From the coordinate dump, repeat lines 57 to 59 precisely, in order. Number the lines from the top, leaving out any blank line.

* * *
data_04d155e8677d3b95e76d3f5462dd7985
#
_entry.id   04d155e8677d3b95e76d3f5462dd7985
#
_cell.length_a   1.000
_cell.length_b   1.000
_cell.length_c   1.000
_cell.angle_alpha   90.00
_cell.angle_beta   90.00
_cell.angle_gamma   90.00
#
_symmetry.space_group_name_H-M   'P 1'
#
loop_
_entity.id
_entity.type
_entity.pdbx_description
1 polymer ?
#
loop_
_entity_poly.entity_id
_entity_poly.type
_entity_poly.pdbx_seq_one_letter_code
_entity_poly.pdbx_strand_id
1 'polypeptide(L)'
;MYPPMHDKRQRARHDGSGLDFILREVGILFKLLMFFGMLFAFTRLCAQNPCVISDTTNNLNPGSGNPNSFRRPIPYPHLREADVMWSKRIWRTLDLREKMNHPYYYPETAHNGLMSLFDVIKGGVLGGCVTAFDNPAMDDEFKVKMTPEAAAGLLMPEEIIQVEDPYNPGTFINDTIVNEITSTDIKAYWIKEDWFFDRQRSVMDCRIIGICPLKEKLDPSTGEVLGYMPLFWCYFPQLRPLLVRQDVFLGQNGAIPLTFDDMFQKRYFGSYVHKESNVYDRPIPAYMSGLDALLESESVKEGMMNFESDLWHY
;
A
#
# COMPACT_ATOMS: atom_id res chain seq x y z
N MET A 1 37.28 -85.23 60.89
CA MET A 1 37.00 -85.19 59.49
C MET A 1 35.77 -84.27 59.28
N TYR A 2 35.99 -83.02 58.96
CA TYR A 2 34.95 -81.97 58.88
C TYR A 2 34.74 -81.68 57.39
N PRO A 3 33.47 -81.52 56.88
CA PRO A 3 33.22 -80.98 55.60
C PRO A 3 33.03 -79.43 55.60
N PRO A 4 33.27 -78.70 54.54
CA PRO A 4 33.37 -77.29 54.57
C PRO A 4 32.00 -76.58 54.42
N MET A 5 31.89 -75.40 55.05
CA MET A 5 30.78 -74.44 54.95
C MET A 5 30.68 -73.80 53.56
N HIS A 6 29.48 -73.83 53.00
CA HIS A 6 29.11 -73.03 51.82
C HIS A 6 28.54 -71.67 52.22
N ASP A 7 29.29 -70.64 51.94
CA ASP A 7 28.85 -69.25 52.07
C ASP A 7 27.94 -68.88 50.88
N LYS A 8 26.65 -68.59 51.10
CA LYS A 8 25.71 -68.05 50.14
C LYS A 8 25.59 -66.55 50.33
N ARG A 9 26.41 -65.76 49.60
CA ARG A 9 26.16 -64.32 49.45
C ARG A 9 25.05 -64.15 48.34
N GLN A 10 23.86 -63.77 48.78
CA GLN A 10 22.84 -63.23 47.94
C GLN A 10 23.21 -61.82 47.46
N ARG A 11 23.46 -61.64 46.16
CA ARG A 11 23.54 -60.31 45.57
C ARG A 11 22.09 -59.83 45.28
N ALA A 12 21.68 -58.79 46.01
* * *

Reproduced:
C ARG A 9 25.05 -64.15 48.34
N GLN A 10 23.86 -63.77 48.78
CA GLN A 10 22.84 -63.23 47.94